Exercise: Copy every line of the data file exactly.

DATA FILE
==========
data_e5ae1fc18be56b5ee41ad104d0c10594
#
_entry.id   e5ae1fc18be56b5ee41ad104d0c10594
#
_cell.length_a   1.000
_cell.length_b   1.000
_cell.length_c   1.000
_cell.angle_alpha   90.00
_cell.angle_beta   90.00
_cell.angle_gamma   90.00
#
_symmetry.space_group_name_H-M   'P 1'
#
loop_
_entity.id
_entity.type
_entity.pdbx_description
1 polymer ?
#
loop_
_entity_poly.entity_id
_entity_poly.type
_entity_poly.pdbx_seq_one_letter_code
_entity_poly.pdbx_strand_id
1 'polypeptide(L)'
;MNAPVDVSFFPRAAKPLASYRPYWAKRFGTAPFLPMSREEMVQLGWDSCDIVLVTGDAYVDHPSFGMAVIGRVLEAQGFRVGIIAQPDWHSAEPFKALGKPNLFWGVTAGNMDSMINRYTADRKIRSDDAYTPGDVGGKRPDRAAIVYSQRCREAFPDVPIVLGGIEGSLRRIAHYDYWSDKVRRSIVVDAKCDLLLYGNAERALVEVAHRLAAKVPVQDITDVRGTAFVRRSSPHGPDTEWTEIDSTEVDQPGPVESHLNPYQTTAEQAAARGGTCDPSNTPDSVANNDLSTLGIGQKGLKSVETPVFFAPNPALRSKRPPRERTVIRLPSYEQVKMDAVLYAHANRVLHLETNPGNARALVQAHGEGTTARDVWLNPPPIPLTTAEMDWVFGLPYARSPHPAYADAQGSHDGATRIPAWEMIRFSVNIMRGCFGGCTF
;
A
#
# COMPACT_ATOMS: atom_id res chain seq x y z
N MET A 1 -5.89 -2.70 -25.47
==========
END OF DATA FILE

data_e5ae1fc18be56b5ee41ad104d0c10594
#
_entry.id   e5ae1fc18be56b5ee41ad104d0c10594
#
_cell.length_a   1.000
_cell.length_b   1.000
_cell.length_c   1.000
_cell.angle_alpha   90.00
_cell.angle_beta   90.00
_cell.angle_gamma   90.00
#
_symmetry.space_group_name_H-M   'P 1'
#
loop_
_entity.id
_entity.type
_entity.pdbx_description
1 polymer ?
#
loop_
_entity_poly.entity_id
_entity_poly.type
_entity_poly.pdbx_seq_one_letter_code
_entity_poly.pdbx_strand_id
1 'polypeptide(L)'
;MNAPVDVSFFPRAAKPLASYRPYWAKRFGTAPFLPMSREEMVQLGWDSCDIVLVTGDAYVDHPSFGMAVIGRVLEAQGFRVGIIAQPDWHSAEPFKALGKPNLFWGVTAGNMDSMINRYTADRKIRSDDAYTPGDVGGKRPDRAAIVYSQRCREAFPDVPIVLGGIEGSLRRIAHYDYWSDKVRRSIVVDAKCDLLLYGNAERALVEVAHRLAAKVPVQDITDVRGTAFVRRSSPHGPDTEWTEIDSTEVDQPGPVESHLNPYQTTAEQAAARGGTCDPSNTPDSVANNDLSTLGIGQKGLKSVETPVFFAPNPALRSKRPPRERTVIRLPSYEQVKMDAVLYAHANRVLHLETNPGNARALVQAHGEGTTARDVWLNPPPIPLTTAEMDWVFGLPYARSPHPAYADAQGSHDGATRIPAWEMIRFSVNIMRGCFGGCTF
;
A
#
# COMPACT_ATOMS: atom_id res chain seq x y z
N MET A 1 -5.89 -2.70 -25.47